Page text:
The guys at RealClimate have absolutely zero debating skills. That much has been known for a long time and has just been confirmed once again with a relatively weak blog containing incredible statements such as
Do the above issues suggest “politicized science”, deliberate deceptions or a tendency towards alarmism on the part of IPCC? We do not think there is any factual basis for such allegations
(stand-up comedy shouldn’t be far)
(yes, that blog is weak because it pivots on a mere handful of arguments, all of them at risk of being shown fallacious. The first one that goes, will carry the rest of the blog down with itself)
Those minimalistic skills are now spreading elsewhere, with the most simplistic of logical reasoning apparently beyond the grasp of “raypierre”, aka Raymond T Pierrehumbert. Next to Andy Revkin’s “Does an Old Climate Critique Still Hold up?” I had originally posted the following comment of Feb 10, 9:09EST (also available in my “Lacis, The IPCC, Simple Physics And Post-normal “Science”“)
34. Maurizio Morabito – February 10th, 2010 – 9:09 am
[…] (c) I’d suggest people drop the “Greenhouse effect is simply physics” argument. Simple physics shows that warm air moves upwards, and a room’s floor is generally colder than its ceiling. However, mountaintops are generally colder than sea-level locations. Why? Because the free atmosphere is a complex system where you can’t just apply simple physics (for a different example: think of anti-oxydants’ wonders in Petri dishes and the failure to translate that into effective anti-aging treatments in the real world) […]
I do think that the Petri dish analogy made my point extremely clear. Alas, not to all…
80. raypierre – February 10th, 2010- 9:20 pm
34. Maurizio Morabito —
No, Maurizio, we should not drop the argument that “the Greenhouse Effect” is simply physics. It IS simply physics. What needs to happen instead is that you and people like you either (a) take the time to learn a little physics yourself, or (b) lacking time, at least defer to people who do know the physics. “a” is by far the preferable option.
For example, mountaintops are colder than the lower altitudes because of the simple physical principle that gases cool when they expand rapidly enough. Convection moves the air upwards fast enough that the air cools. This kind of thermodynamics is taught in most good high school physics classes, and its atmospheric relevance has been understood since shortly after Horace de Saussure’s landmark studies of mountain meteorology in the early 1800’s.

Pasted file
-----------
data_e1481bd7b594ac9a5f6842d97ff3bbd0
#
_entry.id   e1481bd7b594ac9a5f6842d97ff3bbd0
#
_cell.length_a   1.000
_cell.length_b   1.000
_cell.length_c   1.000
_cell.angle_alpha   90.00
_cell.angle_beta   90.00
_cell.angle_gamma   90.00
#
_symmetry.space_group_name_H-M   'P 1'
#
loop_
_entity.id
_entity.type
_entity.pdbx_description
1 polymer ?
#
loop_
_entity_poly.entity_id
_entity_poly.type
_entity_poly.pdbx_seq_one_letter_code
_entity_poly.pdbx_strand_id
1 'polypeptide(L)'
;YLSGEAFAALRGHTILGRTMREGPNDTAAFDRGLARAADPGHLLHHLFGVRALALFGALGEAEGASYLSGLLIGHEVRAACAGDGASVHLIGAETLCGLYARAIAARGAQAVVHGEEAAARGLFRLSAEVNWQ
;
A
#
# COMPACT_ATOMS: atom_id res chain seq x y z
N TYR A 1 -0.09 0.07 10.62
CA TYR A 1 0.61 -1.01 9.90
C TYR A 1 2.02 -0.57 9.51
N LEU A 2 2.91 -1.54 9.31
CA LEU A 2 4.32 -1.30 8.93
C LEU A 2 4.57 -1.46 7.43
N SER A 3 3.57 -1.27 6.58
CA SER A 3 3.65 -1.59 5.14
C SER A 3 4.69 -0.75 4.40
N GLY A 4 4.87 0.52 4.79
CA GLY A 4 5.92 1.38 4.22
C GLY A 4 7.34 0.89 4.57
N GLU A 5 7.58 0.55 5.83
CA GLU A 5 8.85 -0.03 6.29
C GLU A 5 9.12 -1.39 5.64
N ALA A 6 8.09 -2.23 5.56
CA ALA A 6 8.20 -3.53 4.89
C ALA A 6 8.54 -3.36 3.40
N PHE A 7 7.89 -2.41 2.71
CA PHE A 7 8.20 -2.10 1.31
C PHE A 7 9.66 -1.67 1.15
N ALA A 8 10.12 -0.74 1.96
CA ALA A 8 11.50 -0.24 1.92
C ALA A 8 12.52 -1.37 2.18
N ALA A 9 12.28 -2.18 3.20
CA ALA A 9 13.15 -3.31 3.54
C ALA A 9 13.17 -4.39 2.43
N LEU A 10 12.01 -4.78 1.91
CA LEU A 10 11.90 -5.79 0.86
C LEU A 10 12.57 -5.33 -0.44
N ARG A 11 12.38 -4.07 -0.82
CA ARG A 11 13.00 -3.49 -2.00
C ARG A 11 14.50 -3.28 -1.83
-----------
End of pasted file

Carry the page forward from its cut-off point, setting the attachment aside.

The fact that your comment was recommended by 6 readers so far speaks volumes about the scientific ignorance of many of the readers who support your position.
Why oh why would the Louis Block Professor in Geophysical Sciences at the University of Chicago feel it necessary to demean himself with the last paragraph above, totally undeserving any reply, I will never understand. Obviously though, a career in Geophysical and Atmospheric Sciences may prevent people like raypierre from taking the time to learn a little cellular physiology.
Somebody did try to re-iterate my point:
88. Harry Eagar – February 11th, 2010 – 7:45 am
raypierre, a big time, scientifically qualified alarmist, sez: ‘For example, mountaintops are colder than the lower altitudes because of the simple physical principle that gases cool when they expand rapidly enough.’
I live on a mountain, 10,000 feet high. I’m at 1,500 feet. True, it’s colder at the top, but it’s warmer at 7,000 than at 1,500 feet (most of the time).
Climate and weather are possibly more complex that people like Raypierre would like hoi polloi to know.
No way…help for Prof Pierrehumbert was at hand next day:
109. Ivan Carter – February 12th, 2010 – 7:40 am
[responding to Harry Eagar] Raypierre says that mountaintops are cooler than at the bottom based upon known (and incontrovertible) principle of physics, and this commenter calls him out because ‘mountaintops are colder than the bottom’ because sometimes in between (thru short term warmth rising, I think, some of the time), the air is warmer than at the bottom.
Pierre didn’t give a full analysis of mountain climate, nor was doing so relevant. He simply gave an example of one specific point, correctly stated and which the commenter himself backed up, that was then manipulated into yet another irrelevant but apparently appealing attack upon RayPierre and scientists!
It is what is done on here, often more subtly, however, over and over and over again […]
By the way, Ivan: to state the truism that climate and weather are more complex than the individual effects at play, does not mean “to attack the scientists” any more than to point to the Ediacaran fossils didn’t mean “to attack the scientists”…just those scientists that prevented our understanding of Precambrian fauna for 80 years…
And now for my latest reply. I have no hope raypierre, Ivan Carter or anybody thinking they’re characters in a Fort Apache remake will understand any of it. You see, even if they have lacked the time so far, surely they have never even thought of deferring to anybody that knows anything about movies, or Precambrian fauna…
115. Maurizio Morabito – February 14th, 2010 – 3:07 pm
raypierre (86) and Ivan Carter (109): my original point was that you cannot simply take one effect observed in the lab (for example, the greenhouse effect) and state that it will work as-is in the real world. In the real world, other effects will “sum up” to it, and the end result will be whatever it will be.
The existence of a GH effect is the _starting_ point in the investigation of what happens to climate due to GHG emissions, so it _cannot_ be used to _terminate_ discussions about global warming.
Hence my request to drop it as an argument, just like the existence of gravity doesn’t mean that flying is impossible.